Highlighting the risks
Checking a schematic can be a lot of work. It’s much easier in HDL. The HDL compiler carries out a number of automatic checks. A logic-level check inspects whether output and input are compatible. And, on an even more basic level: did you connect the inputs with the outputs and not accidentally with each other? At least one transmitter and one receiver have to be fitted on each net (i.e. all connections linked to one copper trace). And if there is more than one transmitter, you have to check that they are not transmitting at the same time. These are small, simple mistakes that can now be checked very quickly with HDL. Any errors will become evident during the compiling process; you don’t have to wait anymore until the PCB is on the test bench. This means fewer design reviews are required and the predictability of the project is enhanced. The costs of an error rise at every successive stage of the project, so solving errors at an early stage saves money.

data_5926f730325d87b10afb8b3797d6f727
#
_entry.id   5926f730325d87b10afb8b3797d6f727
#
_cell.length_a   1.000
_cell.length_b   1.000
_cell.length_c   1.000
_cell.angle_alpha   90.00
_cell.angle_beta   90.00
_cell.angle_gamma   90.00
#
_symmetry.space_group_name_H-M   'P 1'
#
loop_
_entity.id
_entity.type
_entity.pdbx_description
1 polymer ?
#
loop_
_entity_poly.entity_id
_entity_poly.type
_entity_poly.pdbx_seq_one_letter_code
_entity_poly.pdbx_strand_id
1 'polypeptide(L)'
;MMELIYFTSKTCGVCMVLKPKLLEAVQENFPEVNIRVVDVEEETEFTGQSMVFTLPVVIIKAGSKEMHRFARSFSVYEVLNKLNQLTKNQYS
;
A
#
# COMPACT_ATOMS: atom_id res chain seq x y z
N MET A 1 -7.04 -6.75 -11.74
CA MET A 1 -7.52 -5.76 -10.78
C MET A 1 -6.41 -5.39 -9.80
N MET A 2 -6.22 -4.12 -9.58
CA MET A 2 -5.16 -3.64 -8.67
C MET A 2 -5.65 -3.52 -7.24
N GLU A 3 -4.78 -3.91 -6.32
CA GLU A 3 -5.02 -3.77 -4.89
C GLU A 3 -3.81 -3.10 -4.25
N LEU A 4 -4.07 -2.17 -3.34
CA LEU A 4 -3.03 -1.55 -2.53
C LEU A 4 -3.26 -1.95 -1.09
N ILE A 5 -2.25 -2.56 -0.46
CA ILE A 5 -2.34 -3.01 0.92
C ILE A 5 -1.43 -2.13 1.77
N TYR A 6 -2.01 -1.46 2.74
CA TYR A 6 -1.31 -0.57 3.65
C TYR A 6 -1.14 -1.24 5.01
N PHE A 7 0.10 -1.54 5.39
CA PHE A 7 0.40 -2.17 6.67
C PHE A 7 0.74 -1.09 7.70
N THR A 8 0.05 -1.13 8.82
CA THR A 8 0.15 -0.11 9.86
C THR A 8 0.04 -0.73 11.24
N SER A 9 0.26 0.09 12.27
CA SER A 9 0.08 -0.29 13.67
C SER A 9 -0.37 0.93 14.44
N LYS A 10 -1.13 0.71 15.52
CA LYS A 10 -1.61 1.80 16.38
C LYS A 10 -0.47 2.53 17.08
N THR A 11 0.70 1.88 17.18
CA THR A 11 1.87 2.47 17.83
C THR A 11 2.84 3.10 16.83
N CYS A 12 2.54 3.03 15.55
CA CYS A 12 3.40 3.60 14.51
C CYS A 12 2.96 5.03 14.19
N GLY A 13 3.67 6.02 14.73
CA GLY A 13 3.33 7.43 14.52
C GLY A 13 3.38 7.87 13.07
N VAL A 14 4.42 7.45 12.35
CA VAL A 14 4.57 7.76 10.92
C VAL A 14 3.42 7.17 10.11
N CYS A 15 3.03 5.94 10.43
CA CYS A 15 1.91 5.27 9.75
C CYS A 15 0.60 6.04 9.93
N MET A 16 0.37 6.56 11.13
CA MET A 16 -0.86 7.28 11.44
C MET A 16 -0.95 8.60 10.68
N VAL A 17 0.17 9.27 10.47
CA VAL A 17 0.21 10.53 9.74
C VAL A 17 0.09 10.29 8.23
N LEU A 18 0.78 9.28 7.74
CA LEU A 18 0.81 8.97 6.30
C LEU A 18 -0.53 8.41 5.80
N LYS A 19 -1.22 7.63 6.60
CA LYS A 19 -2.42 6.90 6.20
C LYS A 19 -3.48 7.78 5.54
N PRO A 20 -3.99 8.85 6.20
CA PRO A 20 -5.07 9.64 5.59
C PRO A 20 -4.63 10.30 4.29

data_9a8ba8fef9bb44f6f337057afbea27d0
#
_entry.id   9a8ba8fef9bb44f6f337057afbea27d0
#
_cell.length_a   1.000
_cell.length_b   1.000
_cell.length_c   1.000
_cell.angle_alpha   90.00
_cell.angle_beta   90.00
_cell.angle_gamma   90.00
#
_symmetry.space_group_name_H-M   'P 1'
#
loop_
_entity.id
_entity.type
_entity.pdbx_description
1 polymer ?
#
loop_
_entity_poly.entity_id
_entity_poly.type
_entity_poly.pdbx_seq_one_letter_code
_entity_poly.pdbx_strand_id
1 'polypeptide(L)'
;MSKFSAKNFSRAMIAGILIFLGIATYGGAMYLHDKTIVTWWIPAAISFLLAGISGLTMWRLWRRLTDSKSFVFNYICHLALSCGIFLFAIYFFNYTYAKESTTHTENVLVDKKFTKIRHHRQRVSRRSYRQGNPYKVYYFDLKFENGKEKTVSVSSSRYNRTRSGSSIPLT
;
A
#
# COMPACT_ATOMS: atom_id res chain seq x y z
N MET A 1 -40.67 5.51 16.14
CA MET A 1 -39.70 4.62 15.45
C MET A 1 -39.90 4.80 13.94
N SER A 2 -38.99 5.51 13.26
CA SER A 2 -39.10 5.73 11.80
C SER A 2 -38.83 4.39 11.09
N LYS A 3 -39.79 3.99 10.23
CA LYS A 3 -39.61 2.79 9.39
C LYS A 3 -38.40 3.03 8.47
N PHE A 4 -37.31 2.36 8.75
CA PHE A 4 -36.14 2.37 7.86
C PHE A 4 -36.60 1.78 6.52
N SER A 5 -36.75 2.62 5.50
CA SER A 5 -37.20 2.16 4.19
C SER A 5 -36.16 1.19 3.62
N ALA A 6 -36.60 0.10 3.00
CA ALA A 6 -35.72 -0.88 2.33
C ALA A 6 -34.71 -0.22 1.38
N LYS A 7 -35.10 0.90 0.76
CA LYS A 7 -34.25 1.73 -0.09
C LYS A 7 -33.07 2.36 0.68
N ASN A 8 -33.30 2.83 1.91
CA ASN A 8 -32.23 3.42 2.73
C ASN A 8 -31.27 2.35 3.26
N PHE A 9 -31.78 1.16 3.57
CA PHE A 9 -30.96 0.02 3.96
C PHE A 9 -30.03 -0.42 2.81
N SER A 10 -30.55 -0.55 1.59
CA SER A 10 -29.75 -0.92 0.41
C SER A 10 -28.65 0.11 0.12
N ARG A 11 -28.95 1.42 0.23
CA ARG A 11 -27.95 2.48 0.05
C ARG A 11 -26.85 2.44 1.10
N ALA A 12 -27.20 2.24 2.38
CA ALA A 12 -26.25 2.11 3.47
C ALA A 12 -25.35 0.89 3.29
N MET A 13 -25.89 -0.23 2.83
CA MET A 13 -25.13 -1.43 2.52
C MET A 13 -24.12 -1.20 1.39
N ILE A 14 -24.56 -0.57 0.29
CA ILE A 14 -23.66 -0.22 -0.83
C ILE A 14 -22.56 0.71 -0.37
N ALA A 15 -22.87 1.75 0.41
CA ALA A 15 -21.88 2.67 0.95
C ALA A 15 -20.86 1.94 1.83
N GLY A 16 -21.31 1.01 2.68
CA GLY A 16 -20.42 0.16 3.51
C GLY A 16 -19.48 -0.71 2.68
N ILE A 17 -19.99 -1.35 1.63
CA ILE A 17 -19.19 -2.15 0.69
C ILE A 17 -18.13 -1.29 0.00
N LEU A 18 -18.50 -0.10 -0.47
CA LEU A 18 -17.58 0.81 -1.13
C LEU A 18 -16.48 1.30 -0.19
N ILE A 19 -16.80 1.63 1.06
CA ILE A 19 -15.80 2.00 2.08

Short design cycles and building blocks
HDL allows you to realize a design more quickly and to make smaller iterations. This means that HDL is particularly suitable for Agile methodologies. And because it is text, versions can be easily compared: what has changed in a new version compared to the previous one and who made the changes? It is therefore easier to manage different versions.
HDL also makes it easier to put together an IP library. Our designers don’t have to reinvent the wheel all the time, but can simply reuse elements that were made previously by a colleague. Although this can also be done with schematics, in practice it doesn’t happen very often, because a ready-made IP block often doesn’t fit the scale of another schematic. In HDL you can use parameters to adjust the IP block to fit the scale of the environment in which it is going to be used. You can continue to build on the ideas (IP/building blocks) that others have had. If you have an amplifier as an IP block, you don’t have to think about it anymore. In this way you are able to solve ever bigger problems.